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TMF Group’s Financial Complexity Index 2018

A global world does not necessarily mean a simpler world. Thanks to improvements in technology and transport, companies are able to do business across the globe more easily than ever before. Yet, at an individual level, countries and their economies remain as unique as ever, meaning companies doing business internationally or looking to expand into new markets face a different set of challenges at every turn.

The TMF Group Financial Complexity Index looks at the world’s nations by complexity of financial compliance, by which we mean the ease with which companies can deal with taxes, adhere to reporting requirements, maintain company accounts, and deal with cross-border transactions.

Financial complexity is crucial for company executives. While it will never be the sole factor determining what country they will invest in – some of the world’s most popular nations for business are also very complex – it is an important variable to consider when making decisions. More complex nations require firms to spend more time, money and effort on compliance, and this can affect performance and profitability.

For companies who have already made the decision to invest in a certain country, financial complexity is an important factor they must manage – failure to do so can sometimes result in damaging penalties.

New trends

Following 2017’s inaugural outing, this second Index is dominated by the impact of the global move towards transparency and conformity. Many countries are working out their reaction to the OECD’s Base Erosion and Profit Shifting (BEPS) project, meaning transparency in ultimate beneficial owners (UBOs) and transfer pricing are the subject of regulation impacting on business operations. The Common Reporting Standard (CRS) – designed to allow automatic exchange of information between jurisdictions by financial institutions – has also begun to make an impact. We see many countries passing reforms to simplify their economies not only to attract investment, but to ensure the country ticks the compliance box for these global movements.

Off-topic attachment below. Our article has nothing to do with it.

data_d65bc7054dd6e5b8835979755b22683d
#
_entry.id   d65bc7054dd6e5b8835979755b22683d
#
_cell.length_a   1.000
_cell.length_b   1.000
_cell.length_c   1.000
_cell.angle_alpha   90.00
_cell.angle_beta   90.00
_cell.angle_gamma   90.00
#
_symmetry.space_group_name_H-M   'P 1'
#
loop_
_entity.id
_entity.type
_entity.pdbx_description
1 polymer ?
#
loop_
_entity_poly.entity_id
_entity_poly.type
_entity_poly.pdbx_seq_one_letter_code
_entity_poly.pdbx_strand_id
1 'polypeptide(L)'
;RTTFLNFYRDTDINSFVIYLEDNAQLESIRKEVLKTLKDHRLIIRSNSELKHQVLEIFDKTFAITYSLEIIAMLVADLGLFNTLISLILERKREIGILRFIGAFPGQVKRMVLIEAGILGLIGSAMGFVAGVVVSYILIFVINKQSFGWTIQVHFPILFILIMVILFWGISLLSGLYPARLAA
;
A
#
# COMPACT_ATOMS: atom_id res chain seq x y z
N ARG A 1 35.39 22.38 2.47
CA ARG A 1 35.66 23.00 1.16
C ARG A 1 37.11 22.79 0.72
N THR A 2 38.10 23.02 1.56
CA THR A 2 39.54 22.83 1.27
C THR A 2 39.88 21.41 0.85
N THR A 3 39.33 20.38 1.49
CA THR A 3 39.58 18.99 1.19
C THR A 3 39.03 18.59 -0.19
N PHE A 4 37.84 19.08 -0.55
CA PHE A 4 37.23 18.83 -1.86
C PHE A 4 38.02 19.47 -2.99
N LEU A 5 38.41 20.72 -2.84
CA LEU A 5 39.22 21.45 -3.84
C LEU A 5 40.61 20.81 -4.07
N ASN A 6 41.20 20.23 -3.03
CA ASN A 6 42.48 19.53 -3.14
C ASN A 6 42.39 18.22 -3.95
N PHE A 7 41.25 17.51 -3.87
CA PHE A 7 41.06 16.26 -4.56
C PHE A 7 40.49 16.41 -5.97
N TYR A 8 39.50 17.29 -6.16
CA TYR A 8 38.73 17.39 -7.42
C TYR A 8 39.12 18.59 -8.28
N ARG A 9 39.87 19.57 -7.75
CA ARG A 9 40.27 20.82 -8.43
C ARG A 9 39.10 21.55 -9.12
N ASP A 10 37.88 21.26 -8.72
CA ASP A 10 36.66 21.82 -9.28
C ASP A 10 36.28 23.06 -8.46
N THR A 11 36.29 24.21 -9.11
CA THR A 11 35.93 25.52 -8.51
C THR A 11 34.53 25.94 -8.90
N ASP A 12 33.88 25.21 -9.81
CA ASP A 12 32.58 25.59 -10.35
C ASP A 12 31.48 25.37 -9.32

Given that countries are as unique as ever, each one is tackling these global issues in a different way, and we have seen movement at the top end of our Index. Turkey’s moves to simplify its economy see it knocked from the top spot by China – a notoriously complex country, despite efforts to comply with global needs and open up to foreign investment. One of Europe’s biggest economies, France, enters the top 10 this year – though with the new administration moving to simplify the country’s complex tax and reporting system, it may be a mere guest appearance – while the UAE’s introduction of value added tax (VAT) alters its tax-free haven status and adds a new layer of complexity for businesses.

One thing that never seems to change, though, is the complexity of Central and South America. As previously, Latin America makes up half of the top 10 most complex countries, with Brazil again ranked second. However, change is afoot; several Latin countries have begun to digitise their filing processes, causing a short-term complexity spike. If things go according to plan, though, the digital transformation should reduce complexity in the long term.

While this report deliberately avoids the political, we keep one eye on the impact of events such as US-first policies on complexity in traditionally mid-tier countries, and such as Brexit – the fallout from which will become clearer in the near future. What will the 2019 Index bring us? For now, read on for the reasons to do business – or seek support from local experts – when doing business in almost 100 countries around the world.

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Lauren McMenemy

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